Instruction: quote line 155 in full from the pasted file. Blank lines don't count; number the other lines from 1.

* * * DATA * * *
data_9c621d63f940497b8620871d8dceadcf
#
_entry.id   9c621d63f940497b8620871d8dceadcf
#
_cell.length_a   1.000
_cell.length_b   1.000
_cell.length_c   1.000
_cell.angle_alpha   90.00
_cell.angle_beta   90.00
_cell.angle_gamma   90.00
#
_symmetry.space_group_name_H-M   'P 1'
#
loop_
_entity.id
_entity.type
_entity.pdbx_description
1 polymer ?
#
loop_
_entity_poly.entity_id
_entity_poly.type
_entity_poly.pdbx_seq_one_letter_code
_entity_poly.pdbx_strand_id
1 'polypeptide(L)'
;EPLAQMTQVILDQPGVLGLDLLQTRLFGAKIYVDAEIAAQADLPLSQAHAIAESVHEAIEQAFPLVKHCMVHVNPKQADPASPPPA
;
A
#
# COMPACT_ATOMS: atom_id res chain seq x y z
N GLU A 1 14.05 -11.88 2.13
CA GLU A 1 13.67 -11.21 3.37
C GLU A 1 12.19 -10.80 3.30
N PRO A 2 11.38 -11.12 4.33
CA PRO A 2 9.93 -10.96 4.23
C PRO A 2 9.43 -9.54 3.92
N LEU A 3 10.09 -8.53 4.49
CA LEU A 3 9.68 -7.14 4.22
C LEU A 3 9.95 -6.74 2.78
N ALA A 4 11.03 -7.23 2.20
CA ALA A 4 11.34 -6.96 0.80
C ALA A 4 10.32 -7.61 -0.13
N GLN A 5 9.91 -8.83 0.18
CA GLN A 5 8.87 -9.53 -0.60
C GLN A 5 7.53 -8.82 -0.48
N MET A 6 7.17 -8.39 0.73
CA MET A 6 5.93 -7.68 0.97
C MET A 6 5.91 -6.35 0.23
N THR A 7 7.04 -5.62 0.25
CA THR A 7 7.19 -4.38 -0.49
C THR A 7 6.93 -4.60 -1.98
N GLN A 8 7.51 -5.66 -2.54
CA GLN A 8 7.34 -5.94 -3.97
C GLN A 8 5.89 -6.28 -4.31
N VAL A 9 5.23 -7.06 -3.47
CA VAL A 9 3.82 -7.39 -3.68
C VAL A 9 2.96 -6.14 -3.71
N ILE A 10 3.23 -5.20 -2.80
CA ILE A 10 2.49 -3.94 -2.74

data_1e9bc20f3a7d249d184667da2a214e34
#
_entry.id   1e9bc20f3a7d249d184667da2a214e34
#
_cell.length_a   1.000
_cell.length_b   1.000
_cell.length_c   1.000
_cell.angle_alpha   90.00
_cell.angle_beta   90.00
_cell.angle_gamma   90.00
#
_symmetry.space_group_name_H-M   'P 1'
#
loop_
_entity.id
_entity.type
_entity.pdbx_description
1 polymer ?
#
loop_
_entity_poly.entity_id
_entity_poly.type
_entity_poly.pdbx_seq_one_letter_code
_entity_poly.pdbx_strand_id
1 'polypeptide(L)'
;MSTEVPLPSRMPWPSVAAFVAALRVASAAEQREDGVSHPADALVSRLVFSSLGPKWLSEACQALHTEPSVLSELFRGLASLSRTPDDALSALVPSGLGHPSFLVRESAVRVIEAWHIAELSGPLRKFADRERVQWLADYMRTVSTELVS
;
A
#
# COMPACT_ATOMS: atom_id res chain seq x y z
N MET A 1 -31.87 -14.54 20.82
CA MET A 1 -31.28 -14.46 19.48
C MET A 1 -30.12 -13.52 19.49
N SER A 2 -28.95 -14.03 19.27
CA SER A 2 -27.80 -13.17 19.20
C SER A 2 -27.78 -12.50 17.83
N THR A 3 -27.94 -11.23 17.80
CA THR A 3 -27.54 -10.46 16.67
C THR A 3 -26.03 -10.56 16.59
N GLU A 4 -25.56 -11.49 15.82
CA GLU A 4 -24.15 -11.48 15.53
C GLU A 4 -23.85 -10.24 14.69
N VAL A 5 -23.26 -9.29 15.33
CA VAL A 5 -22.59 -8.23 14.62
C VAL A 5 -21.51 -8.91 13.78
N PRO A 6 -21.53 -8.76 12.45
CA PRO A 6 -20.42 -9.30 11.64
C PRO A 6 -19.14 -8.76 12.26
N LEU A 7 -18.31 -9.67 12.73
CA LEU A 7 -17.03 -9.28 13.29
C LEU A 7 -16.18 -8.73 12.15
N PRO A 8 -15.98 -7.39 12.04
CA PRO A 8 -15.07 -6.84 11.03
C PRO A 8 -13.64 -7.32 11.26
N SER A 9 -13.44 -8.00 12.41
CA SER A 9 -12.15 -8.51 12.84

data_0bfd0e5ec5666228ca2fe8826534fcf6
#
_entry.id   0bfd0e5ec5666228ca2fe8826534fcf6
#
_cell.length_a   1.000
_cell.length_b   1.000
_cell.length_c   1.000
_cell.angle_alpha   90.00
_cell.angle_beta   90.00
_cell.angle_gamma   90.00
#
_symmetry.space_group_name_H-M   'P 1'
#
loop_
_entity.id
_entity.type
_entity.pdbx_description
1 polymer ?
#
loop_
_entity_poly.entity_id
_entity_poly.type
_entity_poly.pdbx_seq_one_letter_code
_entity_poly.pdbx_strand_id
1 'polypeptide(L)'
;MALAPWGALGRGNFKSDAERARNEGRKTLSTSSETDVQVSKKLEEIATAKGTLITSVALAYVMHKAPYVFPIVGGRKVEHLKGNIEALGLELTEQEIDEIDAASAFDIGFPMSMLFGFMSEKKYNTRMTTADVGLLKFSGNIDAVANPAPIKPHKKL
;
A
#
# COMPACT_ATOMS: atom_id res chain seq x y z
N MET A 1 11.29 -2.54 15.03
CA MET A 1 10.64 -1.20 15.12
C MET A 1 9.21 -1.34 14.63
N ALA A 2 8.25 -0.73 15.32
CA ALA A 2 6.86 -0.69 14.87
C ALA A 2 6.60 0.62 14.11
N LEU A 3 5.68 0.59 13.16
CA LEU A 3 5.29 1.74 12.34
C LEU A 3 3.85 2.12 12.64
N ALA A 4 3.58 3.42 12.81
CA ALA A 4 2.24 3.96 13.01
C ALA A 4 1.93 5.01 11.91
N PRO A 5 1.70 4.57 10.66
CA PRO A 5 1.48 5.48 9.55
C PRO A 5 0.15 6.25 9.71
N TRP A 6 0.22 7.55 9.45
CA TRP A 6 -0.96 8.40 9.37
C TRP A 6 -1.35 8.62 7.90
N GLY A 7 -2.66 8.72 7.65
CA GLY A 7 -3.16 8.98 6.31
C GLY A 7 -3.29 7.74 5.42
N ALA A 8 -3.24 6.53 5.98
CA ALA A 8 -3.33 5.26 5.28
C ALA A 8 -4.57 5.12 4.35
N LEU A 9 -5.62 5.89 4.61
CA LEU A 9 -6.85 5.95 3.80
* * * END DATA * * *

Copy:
N ALA A 4 3.58 3.42 12.81